The point is that on the record at hand a trier of fact could find there is sufficient evidence of an unsettling and chilling want of clarity in statements by officials with enforcement authority made against a chorus of state officials without enforcement power to allow this case to proceed. Those issues and the jurisdictional issue of Plaintiffs' standing, including any discovery they may entail, remain for the district court.

As for mandamus, we need only remind that Plaintiffs cannot move to dismiss the interlocutory appeal while also arguing that it affords the Attorney General another adequate means of obtaining relief,8 as they do in this case. I would end the mandamus inquiry here.


1.   Plaintiffs challenge both Texas's pre-Roe prohibition on abortion, see Tex. Rev. Civ. Stat. art. 4512–.2, .6, as well as the Human Life Protection Act (HLPA), Tex. Health & Safety Code ch. 170A, which was enacted in 2021 and became effective upon the overruling of Roe v. Wade, 410 U.S. 113, 93 S.Ct. 705, 35 L.Ed.2d 147 (1973). See Dobbs v. Jackson Women's Health Org., ––– U.S. ––––, 142 S. Ct. 2228, 2242, 213 L.Ed.2d 545 (2022) (overruling Roe).

2.   Carswell addressed qualified immunity but is pertinent here because, like sovereign immunity, qualified immunity provides “immunity from suit rather than a mere defense to liability.” Pearson v. Callahan, 555 U.S. 223, 237, 129 S.Ct. 808, 172 L.Ed.2d 565 (2009) (quoting Mitchell v. Forsyth, 472 U.S. 511, 526, 105 S.Ct. 2806, 86 L.Ed.2d 411 (1985)).

3.   But see Russell, 49 F.4th at 515 (holding sovereign immunity barred subpoenas even against third-party judges because subpoenas are a “coercive judicial process” that “issue under the court's authority and are enforced by court order”).

1.   As detailed in their original complaint, Plaintiffs “seek to enjoin Defendants from applying Texas's anti-abortion laws to Plaintiffs for the legal exercise of their rights.” They “also seek a declaratory judgment declaring unconstitutional, null and void the retroactive application of the Pre-Roe Statutes and to enjoin Defendants from applying them against Plaintiffs, their staff, volunteers, and/or donors for conduct that preceded the Dobbs decision.”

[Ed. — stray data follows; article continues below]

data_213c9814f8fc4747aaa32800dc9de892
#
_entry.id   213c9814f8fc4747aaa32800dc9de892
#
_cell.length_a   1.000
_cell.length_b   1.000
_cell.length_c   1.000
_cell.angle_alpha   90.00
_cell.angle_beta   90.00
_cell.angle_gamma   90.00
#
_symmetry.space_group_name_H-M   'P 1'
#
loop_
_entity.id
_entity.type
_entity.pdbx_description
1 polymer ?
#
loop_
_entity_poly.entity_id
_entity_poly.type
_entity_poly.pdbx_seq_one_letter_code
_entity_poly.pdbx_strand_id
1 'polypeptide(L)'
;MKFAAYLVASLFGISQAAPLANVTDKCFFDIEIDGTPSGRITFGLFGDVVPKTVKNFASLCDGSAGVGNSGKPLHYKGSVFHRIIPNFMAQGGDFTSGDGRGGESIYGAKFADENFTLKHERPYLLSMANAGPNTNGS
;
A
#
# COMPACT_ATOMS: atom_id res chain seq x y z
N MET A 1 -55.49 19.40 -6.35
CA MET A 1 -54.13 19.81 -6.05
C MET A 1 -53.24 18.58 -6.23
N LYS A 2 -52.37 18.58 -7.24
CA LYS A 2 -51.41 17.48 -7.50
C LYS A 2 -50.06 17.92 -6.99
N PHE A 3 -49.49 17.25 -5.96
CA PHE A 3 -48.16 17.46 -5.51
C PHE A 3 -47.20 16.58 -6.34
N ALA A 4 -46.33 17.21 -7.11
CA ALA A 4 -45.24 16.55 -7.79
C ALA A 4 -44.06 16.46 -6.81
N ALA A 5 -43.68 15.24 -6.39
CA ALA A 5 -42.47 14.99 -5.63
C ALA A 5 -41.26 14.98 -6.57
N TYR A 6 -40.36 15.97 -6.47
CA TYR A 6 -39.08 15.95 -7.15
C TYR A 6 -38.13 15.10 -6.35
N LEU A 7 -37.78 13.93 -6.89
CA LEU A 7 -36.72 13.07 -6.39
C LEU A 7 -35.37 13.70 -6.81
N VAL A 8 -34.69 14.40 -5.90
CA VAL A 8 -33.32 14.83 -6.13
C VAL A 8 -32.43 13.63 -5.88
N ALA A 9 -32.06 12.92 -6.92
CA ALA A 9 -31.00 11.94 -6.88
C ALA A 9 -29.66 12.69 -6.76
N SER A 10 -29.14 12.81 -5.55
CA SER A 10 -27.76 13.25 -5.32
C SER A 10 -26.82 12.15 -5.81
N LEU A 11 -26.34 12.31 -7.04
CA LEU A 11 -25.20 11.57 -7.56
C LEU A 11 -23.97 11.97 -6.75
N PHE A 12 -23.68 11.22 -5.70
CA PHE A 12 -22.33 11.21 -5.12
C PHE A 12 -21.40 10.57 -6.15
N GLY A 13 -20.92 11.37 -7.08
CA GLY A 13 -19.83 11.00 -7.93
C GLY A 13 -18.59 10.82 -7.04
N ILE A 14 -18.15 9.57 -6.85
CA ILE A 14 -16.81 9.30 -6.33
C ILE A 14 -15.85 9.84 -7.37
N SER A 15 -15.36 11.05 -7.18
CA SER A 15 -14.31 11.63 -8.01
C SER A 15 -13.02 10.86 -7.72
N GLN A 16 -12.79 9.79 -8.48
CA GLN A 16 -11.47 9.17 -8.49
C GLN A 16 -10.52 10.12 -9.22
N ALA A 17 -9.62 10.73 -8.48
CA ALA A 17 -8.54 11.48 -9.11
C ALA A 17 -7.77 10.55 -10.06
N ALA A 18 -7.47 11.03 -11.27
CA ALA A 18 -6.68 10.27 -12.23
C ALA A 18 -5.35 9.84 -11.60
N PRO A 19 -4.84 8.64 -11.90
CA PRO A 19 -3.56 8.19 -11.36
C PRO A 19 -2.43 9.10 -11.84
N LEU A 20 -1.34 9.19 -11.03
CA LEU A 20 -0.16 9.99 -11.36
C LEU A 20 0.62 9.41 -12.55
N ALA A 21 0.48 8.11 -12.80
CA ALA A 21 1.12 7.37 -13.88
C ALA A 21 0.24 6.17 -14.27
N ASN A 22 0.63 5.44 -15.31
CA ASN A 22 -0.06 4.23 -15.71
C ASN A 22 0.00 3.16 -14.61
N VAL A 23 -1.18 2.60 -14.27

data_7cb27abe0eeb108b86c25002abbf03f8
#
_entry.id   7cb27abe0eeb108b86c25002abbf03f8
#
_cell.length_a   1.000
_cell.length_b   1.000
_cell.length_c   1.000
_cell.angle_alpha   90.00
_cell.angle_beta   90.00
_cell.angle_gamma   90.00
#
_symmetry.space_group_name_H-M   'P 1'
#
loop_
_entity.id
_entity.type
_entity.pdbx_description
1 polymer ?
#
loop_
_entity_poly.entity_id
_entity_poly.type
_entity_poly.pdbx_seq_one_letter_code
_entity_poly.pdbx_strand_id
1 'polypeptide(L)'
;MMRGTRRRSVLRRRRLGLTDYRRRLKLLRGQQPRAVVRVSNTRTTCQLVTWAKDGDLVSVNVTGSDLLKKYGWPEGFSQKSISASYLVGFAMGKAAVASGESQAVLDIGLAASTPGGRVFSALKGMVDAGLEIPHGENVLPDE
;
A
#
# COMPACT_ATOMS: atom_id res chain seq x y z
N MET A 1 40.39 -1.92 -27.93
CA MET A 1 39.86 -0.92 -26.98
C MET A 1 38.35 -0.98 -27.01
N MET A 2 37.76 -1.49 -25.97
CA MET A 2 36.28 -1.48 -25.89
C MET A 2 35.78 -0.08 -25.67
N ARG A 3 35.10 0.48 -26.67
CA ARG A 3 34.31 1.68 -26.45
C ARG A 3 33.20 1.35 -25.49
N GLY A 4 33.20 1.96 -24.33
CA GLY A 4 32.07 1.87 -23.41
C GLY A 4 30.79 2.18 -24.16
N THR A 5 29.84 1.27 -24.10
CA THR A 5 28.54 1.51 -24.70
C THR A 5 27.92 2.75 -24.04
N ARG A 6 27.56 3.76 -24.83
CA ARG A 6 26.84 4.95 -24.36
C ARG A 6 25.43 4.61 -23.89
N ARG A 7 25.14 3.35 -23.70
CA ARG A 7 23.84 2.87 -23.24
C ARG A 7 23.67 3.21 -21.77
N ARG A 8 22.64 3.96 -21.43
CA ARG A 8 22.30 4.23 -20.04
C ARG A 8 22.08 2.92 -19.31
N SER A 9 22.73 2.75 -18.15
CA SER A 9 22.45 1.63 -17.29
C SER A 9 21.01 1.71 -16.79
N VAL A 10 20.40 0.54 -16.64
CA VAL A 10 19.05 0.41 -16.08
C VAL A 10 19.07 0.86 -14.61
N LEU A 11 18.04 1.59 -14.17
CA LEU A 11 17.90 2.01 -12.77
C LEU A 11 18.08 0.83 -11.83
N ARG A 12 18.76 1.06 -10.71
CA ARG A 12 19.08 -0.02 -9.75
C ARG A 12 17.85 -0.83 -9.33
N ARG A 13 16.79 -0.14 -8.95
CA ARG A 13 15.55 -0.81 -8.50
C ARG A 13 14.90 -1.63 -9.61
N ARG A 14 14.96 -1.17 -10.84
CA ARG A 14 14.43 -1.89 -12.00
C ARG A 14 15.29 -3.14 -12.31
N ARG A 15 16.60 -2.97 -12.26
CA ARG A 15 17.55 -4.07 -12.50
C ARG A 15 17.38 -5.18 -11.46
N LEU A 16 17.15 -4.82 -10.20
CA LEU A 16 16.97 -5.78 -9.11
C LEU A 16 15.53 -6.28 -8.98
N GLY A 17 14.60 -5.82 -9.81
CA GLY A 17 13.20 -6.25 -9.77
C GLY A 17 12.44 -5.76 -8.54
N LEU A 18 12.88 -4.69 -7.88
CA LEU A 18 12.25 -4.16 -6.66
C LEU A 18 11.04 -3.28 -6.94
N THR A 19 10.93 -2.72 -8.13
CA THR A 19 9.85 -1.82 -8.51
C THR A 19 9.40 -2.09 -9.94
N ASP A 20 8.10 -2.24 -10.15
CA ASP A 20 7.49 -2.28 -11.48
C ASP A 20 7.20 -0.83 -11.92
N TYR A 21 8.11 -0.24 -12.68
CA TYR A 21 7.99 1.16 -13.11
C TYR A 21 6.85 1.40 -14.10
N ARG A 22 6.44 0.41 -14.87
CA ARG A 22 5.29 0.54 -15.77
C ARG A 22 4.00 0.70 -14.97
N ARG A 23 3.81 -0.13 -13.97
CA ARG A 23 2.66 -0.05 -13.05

2.   Tex. Health & Safety Code Ann. § 170A.002.

3.   Id. § 170A.005.

4.   Several witnesses stated that they understood these statements to cover out-of-state abortion care but could not be sure because the statements were unclear.

5.   Plaintiffs cite, for example, a letter sent by a group of State legislators who threatened an organization with criminal liability for “reimburs[ing] the travel costs of employees who leave Texas to murder their unborn children.”

6.   Cf. Carswell v. Camp, 54 F.4th 307, 311 (5th Cir. 2022) (addressing district courts' rulings on “qualified immunity” questions).

7.   In re Bryant, 745 F. App'x 215, 221 (5th Cir. 2018) (unpublished per curiam).

8.   See In re FDIC, 58 F.3d 1055, 1060 n.7 (5th Cir. 1995).

Stuart Kyle Duncan, Circuit Judge:

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IN RE: Ken PAXTON (2023)

Docket No: No. 22-50882

Decided: February 14, 2023

Court: United States Court of Appeals, Fifth Circuit.